Report presenting a retrospective dedicated to photographer Josef Koudelka at the Palais de Tokyo, from Prague in 1968 to Paris in 1988.
Born in Czechoslovakia in 1938, Josef Koudelka started out in photography at a young age.
Later, he took up his aeronautical engineering studies, but his meeting with Jire Jenicek, and especially with Anna Favora brought him to dedicate himself completely to photography. Then he led an itinerant lifestyle and gained international recognition thanks to his photos of gypsies. These would open the doors of the Museum of Modern Art in New York in 1975 and give way to book Les Gitans: la fin du voyage, for which he'd receive the Nadar prize in 1978.
He was in Prague for the events of August 1968. His many snaps taken anonymously at the scene would earn him the Capra prize in 1969. It wasn't until 1984 that he could finally publish them under his name. In 1970 he moved to England, then became a member of the Magnum agency and made friends with H. Cartier-Bresson and R. Delpire. In 1986, armed with a panoramic camera he joined a DATAR mission on rural and urban landscapes in France.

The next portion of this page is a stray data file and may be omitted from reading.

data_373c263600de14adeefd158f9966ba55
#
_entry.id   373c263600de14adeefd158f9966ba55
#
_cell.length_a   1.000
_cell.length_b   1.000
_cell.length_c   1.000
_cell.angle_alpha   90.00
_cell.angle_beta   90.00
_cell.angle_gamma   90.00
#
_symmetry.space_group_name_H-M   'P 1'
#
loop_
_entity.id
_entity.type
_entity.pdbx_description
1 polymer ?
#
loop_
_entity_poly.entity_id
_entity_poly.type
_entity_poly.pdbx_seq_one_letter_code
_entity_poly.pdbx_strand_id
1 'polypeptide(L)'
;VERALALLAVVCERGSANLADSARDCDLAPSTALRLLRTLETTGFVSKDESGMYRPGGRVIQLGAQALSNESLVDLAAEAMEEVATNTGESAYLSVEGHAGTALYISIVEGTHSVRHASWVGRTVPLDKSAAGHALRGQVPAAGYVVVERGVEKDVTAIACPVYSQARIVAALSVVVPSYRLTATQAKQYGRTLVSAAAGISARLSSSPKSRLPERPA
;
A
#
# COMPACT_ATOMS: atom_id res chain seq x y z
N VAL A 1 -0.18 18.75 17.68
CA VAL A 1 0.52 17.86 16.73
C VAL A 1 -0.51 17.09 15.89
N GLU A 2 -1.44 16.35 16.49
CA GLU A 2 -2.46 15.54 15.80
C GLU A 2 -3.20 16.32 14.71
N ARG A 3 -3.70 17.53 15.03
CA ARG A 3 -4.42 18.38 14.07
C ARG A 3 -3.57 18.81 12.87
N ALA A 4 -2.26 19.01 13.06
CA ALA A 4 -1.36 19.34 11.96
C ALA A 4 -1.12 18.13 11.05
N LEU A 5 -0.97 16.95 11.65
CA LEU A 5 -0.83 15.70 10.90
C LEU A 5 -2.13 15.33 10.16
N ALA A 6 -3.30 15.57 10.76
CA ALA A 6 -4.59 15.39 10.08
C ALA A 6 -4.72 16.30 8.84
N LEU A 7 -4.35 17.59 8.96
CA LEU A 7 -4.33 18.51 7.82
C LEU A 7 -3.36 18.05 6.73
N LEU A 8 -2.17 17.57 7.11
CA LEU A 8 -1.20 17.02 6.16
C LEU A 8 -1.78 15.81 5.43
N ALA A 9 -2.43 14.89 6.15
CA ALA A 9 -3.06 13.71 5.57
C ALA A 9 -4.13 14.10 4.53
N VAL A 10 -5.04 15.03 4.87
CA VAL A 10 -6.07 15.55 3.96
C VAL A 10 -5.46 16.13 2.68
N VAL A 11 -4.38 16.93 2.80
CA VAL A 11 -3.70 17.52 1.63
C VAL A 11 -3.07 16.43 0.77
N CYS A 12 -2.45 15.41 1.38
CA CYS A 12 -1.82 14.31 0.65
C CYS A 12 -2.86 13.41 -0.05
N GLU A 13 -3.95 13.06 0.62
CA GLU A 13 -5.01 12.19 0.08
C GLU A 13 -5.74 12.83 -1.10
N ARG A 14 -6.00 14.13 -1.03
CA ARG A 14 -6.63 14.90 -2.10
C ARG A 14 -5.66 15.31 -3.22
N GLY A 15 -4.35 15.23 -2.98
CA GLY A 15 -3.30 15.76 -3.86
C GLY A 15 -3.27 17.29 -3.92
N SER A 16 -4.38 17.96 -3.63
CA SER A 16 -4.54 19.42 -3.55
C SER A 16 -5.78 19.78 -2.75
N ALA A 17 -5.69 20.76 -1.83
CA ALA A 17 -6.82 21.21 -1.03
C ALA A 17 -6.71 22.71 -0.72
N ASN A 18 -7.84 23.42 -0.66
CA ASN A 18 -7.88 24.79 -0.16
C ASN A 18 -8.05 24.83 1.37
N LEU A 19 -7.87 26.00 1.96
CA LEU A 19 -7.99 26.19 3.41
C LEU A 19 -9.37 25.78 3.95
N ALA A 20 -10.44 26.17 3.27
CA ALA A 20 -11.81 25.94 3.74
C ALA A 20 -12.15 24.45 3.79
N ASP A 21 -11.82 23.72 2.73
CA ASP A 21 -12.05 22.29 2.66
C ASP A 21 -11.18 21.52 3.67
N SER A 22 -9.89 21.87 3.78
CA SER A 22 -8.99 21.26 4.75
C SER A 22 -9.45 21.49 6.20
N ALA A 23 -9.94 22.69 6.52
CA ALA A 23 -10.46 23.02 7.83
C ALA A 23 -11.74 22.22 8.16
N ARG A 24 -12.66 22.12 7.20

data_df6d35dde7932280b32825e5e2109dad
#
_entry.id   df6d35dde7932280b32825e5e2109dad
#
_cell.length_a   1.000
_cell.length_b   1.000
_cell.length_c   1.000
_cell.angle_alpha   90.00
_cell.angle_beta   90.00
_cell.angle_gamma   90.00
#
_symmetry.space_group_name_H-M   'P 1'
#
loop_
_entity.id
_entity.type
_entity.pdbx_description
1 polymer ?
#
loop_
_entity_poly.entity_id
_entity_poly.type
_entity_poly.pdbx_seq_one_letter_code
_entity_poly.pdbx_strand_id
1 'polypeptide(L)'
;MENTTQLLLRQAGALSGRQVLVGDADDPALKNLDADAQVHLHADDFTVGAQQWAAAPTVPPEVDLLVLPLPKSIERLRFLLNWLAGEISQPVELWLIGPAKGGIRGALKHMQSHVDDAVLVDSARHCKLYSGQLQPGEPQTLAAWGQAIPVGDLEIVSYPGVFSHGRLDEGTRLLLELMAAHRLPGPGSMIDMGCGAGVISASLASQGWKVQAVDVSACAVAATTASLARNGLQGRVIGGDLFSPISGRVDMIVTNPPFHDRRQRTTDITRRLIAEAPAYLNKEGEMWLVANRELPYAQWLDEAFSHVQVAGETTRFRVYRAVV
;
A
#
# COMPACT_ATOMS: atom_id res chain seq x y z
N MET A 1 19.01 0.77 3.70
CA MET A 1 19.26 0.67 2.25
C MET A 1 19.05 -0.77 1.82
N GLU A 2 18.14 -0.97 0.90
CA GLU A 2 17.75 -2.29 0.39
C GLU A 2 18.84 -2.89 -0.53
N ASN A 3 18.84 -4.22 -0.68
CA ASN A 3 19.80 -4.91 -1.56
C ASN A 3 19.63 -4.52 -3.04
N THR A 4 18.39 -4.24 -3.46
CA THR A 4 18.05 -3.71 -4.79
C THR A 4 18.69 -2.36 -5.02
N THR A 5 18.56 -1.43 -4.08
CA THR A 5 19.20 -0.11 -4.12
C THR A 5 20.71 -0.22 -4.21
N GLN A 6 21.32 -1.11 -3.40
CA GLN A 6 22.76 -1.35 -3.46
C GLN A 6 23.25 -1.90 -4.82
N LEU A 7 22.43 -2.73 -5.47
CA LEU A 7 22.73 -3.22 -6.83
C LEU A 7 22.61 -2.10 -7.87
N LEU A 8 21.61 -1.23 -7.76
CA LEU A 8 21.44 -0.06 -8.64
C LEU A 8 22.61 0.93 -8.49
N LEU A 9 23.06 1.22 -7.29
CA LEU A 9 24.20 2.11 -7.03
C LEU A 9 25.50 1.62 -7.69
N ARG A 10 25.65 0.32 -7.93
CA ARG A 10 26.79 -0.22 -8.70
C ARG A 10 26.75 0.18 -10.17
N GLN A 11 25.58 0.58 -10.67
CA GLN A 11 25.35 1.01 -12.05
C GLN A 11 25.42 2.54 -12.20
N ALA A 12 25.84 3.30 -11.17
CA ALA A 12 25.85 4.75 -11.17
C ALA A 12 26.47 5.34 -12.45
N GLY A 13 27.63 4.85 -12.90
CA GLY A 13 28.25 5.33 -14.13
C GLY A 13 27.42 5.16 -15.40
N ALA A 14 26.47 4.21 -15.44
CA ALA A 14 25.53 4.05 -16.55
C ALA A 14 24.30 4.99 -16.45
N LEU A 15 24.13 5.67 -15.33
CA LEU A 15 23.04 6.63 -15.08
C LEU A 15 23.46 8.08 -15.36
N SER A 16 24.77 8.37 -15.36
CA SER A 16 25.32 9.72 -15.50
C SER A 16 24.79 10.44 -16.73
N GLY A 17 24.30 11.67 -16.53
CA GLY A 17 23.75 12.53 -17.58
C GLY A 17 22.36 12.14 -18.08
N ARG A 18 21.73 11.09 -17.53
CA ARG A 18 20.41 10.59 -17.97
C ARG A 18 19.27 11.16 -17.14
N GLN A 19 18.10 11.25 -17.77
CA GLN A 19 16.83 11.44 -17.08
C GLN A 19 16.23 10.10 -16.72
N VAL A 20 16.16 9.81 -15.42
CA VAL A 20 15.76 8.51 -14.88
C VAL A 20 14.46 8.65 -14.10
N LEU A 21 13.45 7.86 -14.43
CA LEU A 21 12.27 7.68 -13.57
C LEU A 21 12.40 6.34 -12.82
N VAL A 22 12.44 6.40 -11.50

After 20 years in exile, he went back to his birth country and began a work on landscapes that had been devastated by steelwork and mining. Josef Koudelka has exhibited in Paris, London, New York... and has received, among others, the Grand Prix National de la Photographie, the Cartier-Bresson prize in 1991 and the Hasselblad prize in 1992.